Sailing drone launched as high endurance submarine hunter


Drone photo

NATIONAL HARBOR, MD – The Navy could use one of the world’s oldest technologies to defeat one of the newest by launching autonomous sailing drones to find and track enemy submarines.

Saildrone markets its unmanned surface vessels – the company calls its vessels “unmanned” – fitted with a composite rigid-wing sail, as a persistent reconnaissance platform capable of carrying sophisticated sonar equipment. Drones, which power their keel-mounted payloads with solar power, can stay at sea for long periods of time to perform a range of missions, according to Brian Cannon, Saildrone’s vice president of ocean mapping.

“We use the wind to navigate them, mainly collecting ocean data, atmospheric and oceanographic observations, but we can also put a payload in the keel and do things like fishing surveys or single beam mapping.” Cannon told USNI NEWS in the Navy. The League’s 2021 annual Sea-Air-Space Symposium in National Harbor, Maryland, where Saildrone was on display for the first time.

“From a defense perspective, we use them to search for seamounts that could pose a danger to underwater navigation,” he said. “It’s a very inexpensive way to get out into an area where someone thought they saw something; we can go out and say if it’s there and stay clear or if it’s deep enough for a submarine to pass safely.

Any of the Saildrone models could carry passive acoustic sensors and transmit signals to a manned surface vessel, Cannon said. The larger versions can tow a sonar array or other underwater sensor to chase enemy submarines. It can also search near the surface or the surface of the water with hydrophone sensors or cameras to perform anti-drug missions, he said.

The company, headquartered in Alameda, Calif., Built 100 of the 23-foot Explorer drones. . Thirty of the ships actively ply the waves from the Arctic to the tropical Pacific Ocean, map the seabed, measure schools of fish, monitor shark mating behavior and conduct other data collection missions, said Cannon.

The fully electric unmanned sailboat sports solar panels on its sail and deck that charge its batteries and power the payloads. A small propeller is primarily used as an auxiliary power generator that spins while the boat sails, Cannon said. Explorer has endurance of up to a year at sea.

A teleoperator defines a corridor inside which the drone can navigate and draws waypoints. The on-board computers do the rest, in particular by optimizing the pace and controlling its orientation in relation to the waves.

“Usually it’s a predefined plan that they execute and if they deviate we will know,” he said.

The Coast Guard has already tested the feasibility of deploying autonomous sailboats for persistent maritime domain awareness in remote areas of the ocean.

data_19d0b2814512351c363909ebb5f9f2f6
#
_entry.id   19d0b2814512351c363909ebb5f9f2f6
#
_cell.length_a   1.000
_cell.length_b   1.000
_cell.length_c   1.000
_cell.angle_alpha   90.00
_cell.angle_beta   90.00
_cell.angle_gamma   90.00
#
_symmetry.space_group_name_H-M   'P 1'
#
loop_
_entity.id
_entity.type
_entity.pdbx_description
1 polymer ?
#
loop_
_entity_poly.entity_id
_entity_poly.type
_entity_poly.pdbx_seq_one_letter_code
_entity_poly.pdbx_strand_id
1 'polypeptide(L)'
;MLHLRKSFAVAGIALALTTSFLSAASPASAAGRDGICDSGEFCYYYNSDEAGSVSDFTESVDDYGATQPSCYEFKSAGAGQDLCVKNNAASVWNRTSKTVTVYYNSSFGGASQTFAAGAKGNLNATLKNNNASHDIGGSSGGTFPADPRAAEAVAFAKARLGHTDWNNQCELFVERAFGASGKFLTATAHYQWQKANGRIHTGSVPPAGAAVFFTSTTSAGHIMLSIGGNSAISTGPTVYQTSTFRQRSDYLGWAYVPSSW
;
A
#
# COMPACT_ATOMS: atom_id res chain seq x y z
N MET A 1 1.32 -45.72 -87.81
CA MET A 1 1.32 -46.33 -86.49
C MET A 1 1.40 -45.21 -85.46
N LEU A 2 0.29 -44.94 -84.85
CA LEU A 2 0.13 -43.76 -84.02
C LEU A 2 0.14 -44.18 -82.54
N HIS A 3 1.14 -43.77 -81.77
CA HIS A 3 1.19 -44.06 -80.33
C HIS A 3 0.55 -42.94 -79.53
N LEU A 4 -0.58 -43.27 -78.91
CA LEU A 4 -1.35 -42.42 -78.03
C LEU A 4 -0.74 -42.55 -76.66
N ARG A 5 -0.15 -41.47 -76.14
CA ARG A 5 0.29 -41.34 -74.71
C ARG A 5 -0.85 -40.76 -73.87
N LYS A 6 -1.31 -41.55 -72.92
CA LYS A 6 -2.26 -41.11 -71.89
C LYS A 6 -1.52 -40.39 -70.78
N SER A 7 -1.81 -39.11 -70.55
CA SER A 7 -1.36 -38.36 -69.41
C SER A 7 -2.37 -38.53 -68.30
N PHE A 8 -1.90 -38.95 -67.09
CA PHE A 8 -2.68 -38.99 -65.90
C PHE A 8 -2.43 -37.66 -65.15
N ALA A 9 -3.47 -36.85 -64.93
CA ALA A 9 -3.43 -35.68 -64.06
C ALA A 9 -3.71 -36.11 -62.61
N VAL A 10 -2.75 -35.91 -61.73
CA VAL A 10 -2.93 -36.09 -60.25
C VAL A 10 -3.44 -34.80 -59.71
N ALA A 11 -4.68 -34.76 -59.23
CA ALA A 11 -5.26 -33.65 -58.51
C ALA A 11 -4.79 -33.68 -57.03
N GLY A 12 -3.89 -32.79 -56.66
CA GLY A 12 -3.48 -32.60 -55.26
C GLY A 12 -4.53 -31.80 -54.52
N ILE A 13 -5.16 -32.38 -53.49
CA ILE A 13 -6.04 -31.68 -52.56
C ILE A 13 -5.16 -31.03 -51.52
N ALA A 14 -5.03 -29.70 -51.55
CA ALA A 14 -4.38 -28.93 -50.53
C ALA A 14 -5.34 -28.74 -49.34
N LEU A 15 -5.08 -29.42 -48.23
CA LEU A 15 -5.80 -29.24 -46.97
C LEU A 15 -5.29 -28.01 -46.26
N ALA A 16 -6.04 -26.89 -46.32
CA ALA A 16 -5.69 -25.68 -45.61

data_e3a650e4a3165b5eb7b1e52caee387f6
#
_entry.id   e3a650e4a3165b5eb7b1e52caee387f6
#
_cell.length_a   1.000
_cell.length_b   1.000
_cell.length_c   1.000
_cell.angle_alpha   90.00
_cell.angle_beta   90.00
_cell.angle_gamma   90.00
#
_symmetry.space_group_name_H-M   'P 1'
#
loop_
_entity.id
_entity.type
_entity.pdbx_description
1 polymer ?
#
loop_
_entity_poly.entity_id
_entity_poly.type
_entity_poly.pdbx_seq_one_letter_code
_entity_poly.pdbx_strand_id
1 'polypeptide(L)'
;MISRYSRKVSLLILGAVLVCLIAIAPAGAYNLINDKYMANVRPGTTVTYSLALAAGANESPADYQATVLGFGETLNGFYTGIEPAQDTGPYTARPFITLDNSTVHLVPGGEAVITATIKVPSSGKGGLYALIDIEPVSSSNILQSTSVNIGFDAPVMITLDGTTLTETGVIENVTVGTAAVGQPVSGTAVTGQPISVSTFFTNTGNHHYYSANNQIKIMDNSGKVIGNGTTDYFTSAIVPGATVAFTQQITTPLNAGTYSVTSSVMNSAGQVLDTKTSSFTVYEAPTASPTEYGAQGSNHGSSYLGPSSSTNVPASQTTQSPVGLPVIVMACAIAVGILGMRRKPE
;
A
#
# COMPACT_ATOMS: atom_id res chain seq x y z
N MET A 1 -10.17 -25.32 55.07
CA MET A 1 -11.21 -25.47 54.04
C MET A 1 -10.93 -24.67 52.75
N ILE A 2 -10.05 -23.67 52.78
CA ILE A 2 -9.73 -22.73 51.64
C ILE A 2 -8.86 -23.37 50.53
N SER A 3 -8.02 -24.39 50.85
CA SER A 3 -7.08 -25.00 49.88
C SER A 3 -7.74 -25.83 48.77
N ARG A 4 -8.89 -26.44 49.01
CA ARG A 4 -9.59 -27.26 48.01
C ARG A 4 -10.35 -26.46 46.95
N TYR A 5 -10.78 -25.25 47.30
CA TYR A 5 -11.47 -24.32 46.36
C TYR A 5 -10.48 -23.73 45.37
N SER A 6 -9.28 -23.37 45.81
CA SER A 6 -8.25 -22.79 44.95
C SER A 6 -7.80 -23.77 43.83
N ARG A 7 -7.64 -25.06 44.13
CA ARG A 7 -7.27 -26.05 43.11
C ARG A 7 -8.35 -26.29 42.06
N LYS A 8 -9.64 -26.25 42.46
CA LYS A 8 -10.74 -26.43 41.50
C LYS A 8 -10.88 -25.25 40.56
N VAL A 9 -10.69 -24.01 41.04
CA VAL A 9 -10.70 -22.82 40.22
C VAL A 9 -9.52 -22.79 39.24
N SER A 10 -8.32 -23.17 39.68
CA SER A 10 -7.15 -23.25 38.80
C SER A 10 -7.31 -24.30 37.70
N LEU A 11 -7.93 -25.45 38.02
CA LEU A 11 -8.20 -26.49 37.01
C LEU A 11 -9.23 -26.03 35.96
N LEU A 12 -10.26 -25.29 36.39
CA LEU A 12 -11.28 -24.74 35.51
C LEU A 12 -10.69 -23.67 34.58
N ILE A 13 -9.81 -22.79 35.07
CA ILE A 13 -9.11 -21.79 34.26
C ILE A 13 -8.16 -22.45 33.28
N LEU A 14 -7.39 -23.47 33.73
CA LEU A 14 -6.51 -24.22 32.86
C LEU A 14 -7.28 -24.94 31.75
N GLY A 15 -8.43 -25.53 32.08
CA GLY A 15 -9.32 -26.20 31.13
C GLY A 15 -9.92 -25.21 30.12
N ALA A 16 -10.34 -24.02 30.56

In 2020, six of the 23-foot versions of the Saildrone left Hawaii for a month-long demonstration of their endurance. Several one-week tests presented operational scenarios, including general monitoring of surface traffic; detect illegal, unregulated and unreported (IUU) fishing; search and patrol; and port security. The drone fleet successfully provided information to Coast Guard units during testing without incident.

With the success of Explorer, Saildrone decided to “take the next step and ask what else we can do with these,” Cannon said. That brainstorming resulted in the 72-foot Surveyor, which had a 50-foot mast, an auxiliary diesel engine and “the same capacity as a survey vessel for ocean mapping,” he said.

Surveyor has keel-mounted sonar up to 7,000 meters and a shallow water multibeam echosounder that can collect very high resolution maps of shorelines. The motor is needed to boost solar power to run the power-hungry sonar, Cannon said. The motor can also be used for propulsion in calm wind but is mainly used to charge the on-board batteries.

Surveyor sailed from San Francisco to Hawaii in July and mapped the entire 28-day transit over a hitherto unexplored ocean.

“Only 20 percent of our oceans are mapped,” Cannon said. “We need a lot more of these vehicles that can go out and map those parts of the ocean that I don’t mean people don’t care about but aren’t a priority.”

Saildrone recently launched a 33ft prototype called Voyager which can do both shallow water bathymetry and maritime domain knowledge. Like its big cousin, Voyager will carry radar, an Automatic Identification System (AIS) transceiver and high-resolution 360-degree cameras. Cannon said the company over the past five years has captured 100 million images of the ocean’s surface and objects floating on it. In a previous RIMPAC exercise, drones were able to capture images, identify vessels and transmit that data via satellite, Cannon said.

The idea is “to be able to have another asset with your eyes on the water to patrol certain areas, so that the ships can go and do what the ships do best,” he said. “Same thing with ocean mapping… we’re not trying to replace ships. These ships are very expensive and having them come and go slowly, like mowing your lawn, to map the ocean is a very expensive way to do it when we can do it that way.


Helen L. Cuellar

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